Northern California Record

Monday, October 14, 2019

State attorneys quibble with defendants over FDA clearance of mesh products in J&J trial

State Court

By John Sammon | Aug 13, 2019


Hinoul

SAN DIEGO – Attorneys for the state of California and those defending Johnson & Johnson accused each other on Monday of misusing studies in a trial to determine if the company sold pelvic mesh devices allegedly knowing they were harming women.

“They are saying fraudulent (study) data is being supplied for this company to rely on,” said William Gage, the attorney representing Johnson & Johnson. “The allegations the state is making are not true.”

“We are going way outside the scope of my examination,” countered Jinsook Ohta, the attorney with the California Attorney General’s Office. “Mr. Gage is going way out on a limb.”

The trial is being streamed live courtesy of Courtroom View Network.

The state of California, through its Attorney General Xavier Becerra, sued Johnson & Johnson over the Prolift pelvic mesh device, made by its subsidiary Ethicon, for allegedly causing vaginal injuries in women and allegedly for selling the product through the use of deceptive marketing practices. Prolift is a clear polypropylene mesh with eight thin connecting arms.

The case in San Diego is the first at trial by a state attorney general and seeks damages over allegations of unfair competition and violation of false advertising laws.

The company reportedly sold 42,000 Ethicon pelvic mesh devices between 2008 and 2014. The mesh is designed to help a sagging bladder condition called pelvic organ prolapse, or POP. Two of the products at issue are called Prolift and TVT (tension-free vaginal tape) slings.

Dr. Piet Hinoul, global head for clinical and medical affairs of mesh products at Ethicon, appeared for a third day of testimony explaining his role in making certain that company literature and product labels for the pelvic devices were accurate in describing the potential risks.

Ohta exhibited for the court a letter from the Food and Drug Administration (FDA) in 2007 asking for more information from Ethicon on its Prolift device for approval to market under a 510K designation. The 510K says it’s OK to market a device if it’s like other devices already legally on the market with no significant or new differences.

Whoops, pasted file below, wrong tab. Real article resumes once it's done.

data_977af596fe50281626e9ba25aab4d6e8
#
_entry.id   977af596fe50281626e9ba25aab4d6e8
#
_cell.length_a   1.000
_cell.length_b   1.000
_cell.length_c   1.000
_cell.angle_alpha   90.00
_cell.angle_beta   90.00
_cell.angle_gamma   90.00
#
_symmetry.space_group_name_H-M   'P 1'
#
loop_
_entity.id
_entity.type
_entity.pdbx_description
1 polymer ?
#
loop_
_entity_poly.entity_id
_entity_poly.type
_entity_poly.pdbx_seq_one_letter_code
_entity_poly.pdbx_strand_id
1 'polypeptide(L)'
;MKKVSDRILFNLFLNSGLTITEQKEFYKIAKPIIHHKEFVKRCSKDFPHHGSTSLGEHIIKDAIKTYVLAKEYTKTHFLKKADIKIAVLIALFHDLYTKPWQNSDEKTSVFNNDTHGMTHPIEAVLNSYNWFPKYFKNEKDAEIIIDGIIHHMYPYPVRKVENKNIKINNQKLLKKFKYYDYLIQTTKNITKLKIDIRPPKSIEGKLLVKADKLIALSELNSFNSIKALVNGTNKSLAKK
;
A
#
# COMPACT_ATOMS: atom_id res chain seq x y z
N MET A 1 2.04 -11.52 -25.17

The Prolift Gynecare device was introduced in 2008.

In 2012, the FDA ordered further study by mesh manufacturers after receiving 3,874 reports of injuries to women who had mesh devices implanted. Ethicon officials decided to discontinue selling the Prolift, Prosima and TVT SECUR mesh devices.  

“We cannot determine if the device (Prolift) is equivalent to a legally marketed device because you did not completely respond to deficiencies listed in our Aug. 24 (2007) letter," the FDA letter said. "You may not market the device until you have provided adequate information and you have received a letter from FDA allowing you to do so.”

According to exhibited documents, the FDA questioned the Prolift device’s reported greater flexibility and different shape from other pelvic mesh devices.

Ohta also exhibited a document from the FDA that noted that Prolift “had not been demonstrated in clinical trials.”   

Hinoul earlier testified that Ethicon continued to sell the Prolift because company officials believed they had clearance as a result of another pelvic device already on the market.

“At no point did you stop selling Prolift during the (510K) clearance process?” Ohta asked.

“No,” Hinoul agreed.

“That would also apply to Prosima?”

“Correct.”

Gage exhibited a memo in 2012 from Hinoul to J&J officials stating that he believed the company had appropriately followed FDA guidance in the matter.

Hinoul said the possibility of chronic pain from an implant could result after transection of nerves took place but if it persisted it could be a specific physical problem with the patient.

“There should be alarm bells going off (prolonged pain),” he said. “A transection of a nerve can heal slowly. That it can become chronic is implied (warnings).”

Gage cited studies that he said showed that chronic pain from devices like the tension-free vaginal tape (TVT) did not persist with a large number of patients. He accused the state of portraying that every patient gets chronic groin pain from pelvic devices.            

A 2014 study by International Urogynecology found that of 124 women tested, 83.5 percent had cure rates.

“A large cohort of patients followed (in studies) did not get long-term pain,” Hinoul said.

Ohta asked Superior Court Judge Eddie Sturgeon to strike Hinoul’s testimony.

“It is not based on (warning) labeling prior to 2013,” she said.

“Overruled,” Sturgeon said.

"To what extent did you or Ethicon intend to mislead with the pelvic mesh instructions for use (IFU's)?" Gage asked.

"It was never our intent to mislead," Hinoul said.

Hinoul added that neither did company marketing materials intend to mislead doctors.  

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